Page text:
Book Review, Native Tongue by Carl Hiaasen

By MILT GROSS | Nov 18, 2012
Photo by: Mit Gross Native Tongue by Carl Hiaasen combines all the weirdness, horror, mystery, humor, sex, and an unexpected conclusion that are typical of his books.

Carl Hiaasen, journalist and author, is one of my two favorite writers of ridiculously mysterious, hilarious, and disgusting mystery novels that take place in Florida.*

My other favorite is Dave Berry, another Florida journalist who writes the same kind of stuff. And is just as hilarious.

This Fawcett Crest Book from Ballantine Books published in 1992 is only one of Hiaasen’s 13 adult fiction works. With another writer, he did three more, four young adult fiction, a short story, and four non-fiction pieces. One of his books, Strip Tease, was also produced as an audiobook, according to my knowledgeable source, Wikipedia.

This offering journalist/lauthor Hiaasen begins with a family renting a Chrysler LeBaron convertible for a trip, the kids count cars along the Florida highway, and Dad, Terry Whelper, says, “And they’re all rentals.”

Pretty typical of those nice family trips, turning frightening quickly when a pickup passes them at about 80 miles per hour. “Without warning, something flew out of the truck driver’s window and landed in the back seat of the LeBaron. Terry heard Jason yell; then Jennifer started to wail.”

Dad pulls over, gets down on his knees, and peers under the front seat.

“The children heard him say, ‘Holy shit,’ then he leapt out of the car.

“‘What is it?’ asked his wife.

“‘It’s a rat,’ said Terry Whelper. “The ugliest goddamn rat I ever saw.’”

And so it goes, from awful to strange to weird to a wild tale of a fun park, bad guys, good guys, mixed up guys, and strange gals, and sexy gals, protected species, unprotected species, fictitious species, all leading to a crazy unexpected climax.

I expected this to be as crazy as the other Hiaasen books I’ve read, and it lived up to my expectations.

It ends on a steamy Florida road with the hero and girlfriend stranded, and a police car coming onto the scene. But suddenly the cruiser’s lights flash, and off it goes, without those needing to be rescued being rescued.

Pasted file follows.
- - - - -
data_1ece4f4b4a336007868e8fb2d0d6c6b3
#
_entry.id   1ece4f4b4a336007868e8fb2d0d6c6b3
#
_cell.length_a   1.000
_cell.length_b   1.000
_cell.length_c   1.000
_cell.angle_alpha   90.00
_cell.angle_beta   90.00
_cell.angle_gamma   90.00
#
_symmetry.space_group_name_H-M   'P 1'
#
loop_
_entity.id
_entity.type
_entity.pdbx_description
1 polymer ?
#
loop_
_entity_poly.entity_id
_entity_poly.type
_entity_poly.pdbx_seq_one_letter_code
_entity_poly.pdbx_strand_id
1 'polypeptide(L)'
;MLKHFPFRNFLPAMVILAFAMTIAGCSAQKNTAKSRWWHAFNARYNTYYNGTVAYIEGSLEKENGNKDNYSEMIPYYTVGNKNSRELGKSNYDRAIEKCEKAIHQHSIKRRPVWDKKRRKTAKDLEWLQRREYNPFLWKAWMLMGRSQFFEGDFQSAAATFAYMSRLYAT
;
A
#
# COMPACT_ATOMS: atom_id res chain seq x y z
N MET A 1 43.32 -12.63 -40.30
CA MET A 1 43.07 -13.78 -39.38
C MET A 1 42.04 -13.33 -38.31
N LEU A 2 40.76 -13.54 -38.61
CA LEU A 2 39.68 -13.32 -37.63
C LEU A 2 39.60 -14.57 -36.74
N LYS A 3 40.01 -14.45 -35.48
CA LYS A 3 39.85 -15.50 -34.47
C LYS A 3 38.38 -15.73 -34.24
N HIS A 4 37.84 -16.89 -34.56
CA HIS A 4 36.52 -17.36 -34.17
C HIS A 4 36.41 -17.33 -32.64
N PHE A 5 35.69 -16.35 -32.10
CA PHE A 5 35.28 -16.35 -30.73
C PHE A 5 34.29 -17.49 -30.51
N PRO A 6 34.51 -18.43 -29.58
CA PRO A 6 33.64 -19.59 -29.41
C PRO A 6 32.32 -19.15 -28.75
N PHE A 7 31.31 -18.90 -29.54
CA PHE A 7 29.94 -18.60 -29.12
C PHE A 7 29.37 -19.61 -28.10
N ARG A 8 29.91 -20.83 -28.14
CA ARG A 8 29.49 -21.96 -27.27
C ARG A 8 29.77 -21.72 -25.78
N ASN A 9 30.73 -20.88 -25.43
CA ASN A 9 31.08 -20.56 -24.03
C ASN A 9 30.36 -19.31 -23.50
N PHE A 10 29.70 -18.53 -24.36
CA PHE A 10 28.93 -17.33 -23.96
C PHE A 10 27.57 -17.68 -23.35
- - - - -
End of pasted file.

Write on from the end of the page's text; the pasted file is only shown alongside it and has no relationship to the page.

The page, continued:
“Carrie laughed. ‘Look what he threw out the window.’

She held up a gooey stick of insect repellent. The top-secret military formula.

“‘Do me first,’ she said. ‘Every square inch.’”

The rest of the story? Well, it’s pretty crazy, crime-ridden, funny, sickening, and...well typical Carl Hiaasen stuff.

I, of course, found mine in our town’s recycling center. You can find your’s online at, along with lots of other priced from $5.19 to $22.42. You might also try a bookstore, if any remain open.

But find it, buy it, and get ready for lots of laughs and gore.

*Wikipedia states, “Carl Hiaasen was born in 1953 and raised in Plantation, Florida. Hiaasen was the first of four children and the son of a lawyer, Kermit Odell, and a teacher, Patricia. He entered Emory University just after graduating high school in 1970, where he contributed numerous satiric pieces to the school newspaper. In 1972 he transferred to the University of Florida, where he wrote for The Independent Florida Alligator. Hiaasen graduated in 1974 with a degree in journalism.

He was a reporter for Cocoa Today in Cocoa, Florida for two years, beginning in 1974, and then was hired by the Miami Herald in 1976, where he still works.

“Hiaasen lives in Vero Beach, Florida.

“After becoming an investigative reporter, Hiaasen began to write novels. His first three were co-written by fellow journalist Bill Montalbano: Powder Burn (1981), Trap Line (1982), and A Death in China (1986). Hiaasen's first venture into writing children's novels was Hoot, which received the Newbery Honor Award and was made into a movie. His second children's novel was Flush then Scat and lastly, Chomp. Hiaasen's young adult novels follow the theme of environmental issues. They also have his characteristic unique characters and some theme of adventure.

“Hiaasen is also noted as the person who discovered and helped bring the young adult fantasy novel Eragon to the public. The book, written by Christopher Paolini, was self-published and self-promoted by tour throughout the United States without much attention until it came to Hiaasen's notice in 2002. Hiaasen immediately recommended the novel to publishing house Alfred A. Knopf. The novel went on to become an astounding success, marking the start of a book series that sold over 30 million copies worldwide.”

Milt Gross can be reached for corrections, harassment, or other purposes at

Milton M. Gross Copyright 2012

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